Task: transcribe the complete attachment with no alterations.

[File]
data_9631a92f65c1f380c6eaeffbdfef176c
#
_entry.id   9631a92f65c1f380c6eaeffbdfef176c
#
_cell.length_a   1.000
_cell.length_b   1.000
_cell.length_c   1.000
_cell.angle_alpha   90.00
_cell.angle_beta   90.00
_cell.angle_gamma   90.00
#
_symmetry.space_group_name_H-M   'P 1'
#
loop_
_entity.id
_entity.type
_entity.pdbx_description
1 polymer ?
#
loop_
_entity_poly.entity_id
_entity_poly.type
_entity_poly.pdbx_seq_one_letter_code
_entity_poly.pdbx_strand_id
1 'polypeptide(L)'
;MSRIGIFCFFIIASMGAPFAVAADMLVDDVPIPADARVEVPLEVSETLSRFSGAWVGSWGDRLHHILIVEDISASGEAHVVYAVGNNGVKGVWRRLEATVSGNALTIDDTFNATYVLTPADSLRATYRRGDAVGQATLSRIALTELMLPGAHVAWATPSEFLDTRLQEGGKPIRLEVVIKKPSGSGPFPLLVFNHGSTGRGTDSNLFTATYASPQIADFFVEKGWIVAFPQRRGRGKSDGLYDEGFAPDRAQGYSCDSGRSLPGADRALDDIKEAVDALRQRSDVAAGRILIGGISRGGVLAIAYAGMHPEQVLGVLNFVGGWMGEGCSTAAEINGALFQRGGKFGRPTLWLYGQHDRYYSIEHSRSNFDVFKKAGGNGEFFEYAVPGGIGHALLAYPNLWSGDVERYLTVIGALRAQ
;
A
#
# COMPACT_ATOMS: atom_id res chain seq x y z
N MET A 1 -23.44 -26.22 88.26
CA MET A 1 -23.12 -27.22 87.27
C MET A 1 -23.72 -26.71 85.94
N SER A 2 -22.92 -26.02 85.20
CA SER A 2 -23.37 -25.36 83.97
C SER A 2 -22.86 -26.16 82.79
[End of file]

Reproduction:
data_9631a92f65c1f380c6eaeffbdfef176c
#
_entry.id   9631a92f65c1f380c6eaeffbdfef176c
#
_cell.length_a   1.000
_cell.length_b   1.000
_cell.length_c   1.000
_cell.angle_alpha   90.00
_cell.angle_beta   90.00
_cell.angle_gamma   90.00
#
_symmetry.space_group_name_H-M   'P 1'
#
loop_
_entity.id
_entity.type
_entity.pdbx_description
1 polymer ?
#
loop_
_entity_poly.entity_id
_entity_poly.type
_entity_poly.pdbx_seq_one_letter_code
_entity_poly.pdbx_strand_id
1 'polypeptide(L)'
;MSRIGIFCFFIIASMGAPFAVAADMLVDDVPIPADARVEVPLEVSETLSRFSGAWVGSWGDRLHHILIVEDISASGEAHVVYAVGNNGVKGVWRRLEATVSGNALTIDDTFNATYVLTPADSLRATYRRGDAVGQATLSRIALTELMLPGAHVAWATPSEFLDTRLQEGGKPIRLEVVIKKPSGSGPFPLLVFNHGSTGRGTDSNLFTATYASPQIADFFVEKGWIVAFPQRRGRGKSDGLYDEGFAPDRAQGYSCDSGRSLPGADRALDDIKEAVDALRQRSDVAAGRILIGGISRGGVLAIAYAGMHPEQVLGVLNFVGGWMGEGCSTAAEINGALFQRGGKFGRPTLWLYGQHDRYYSIEHSRSNFDVFKKAGGNGEFFEYAVPGGIGHALLAYPNLWSGDVERYLTVIGALRAQ
;
A
#
# COMPACT_ATOMS: atom_id res chain seq x y z
N MET A 1 -23.44 -26.22 88.26
CA MET A 1 -23.12 -27.22 87.27
C MET A 1 -23.72 -26.71 85.94
N SER A 2 -22.92 -26.02 85.20
CA SER A 2 -23.37 -25.36 83.97
C SER A 2 -22.86 -26.16 82.79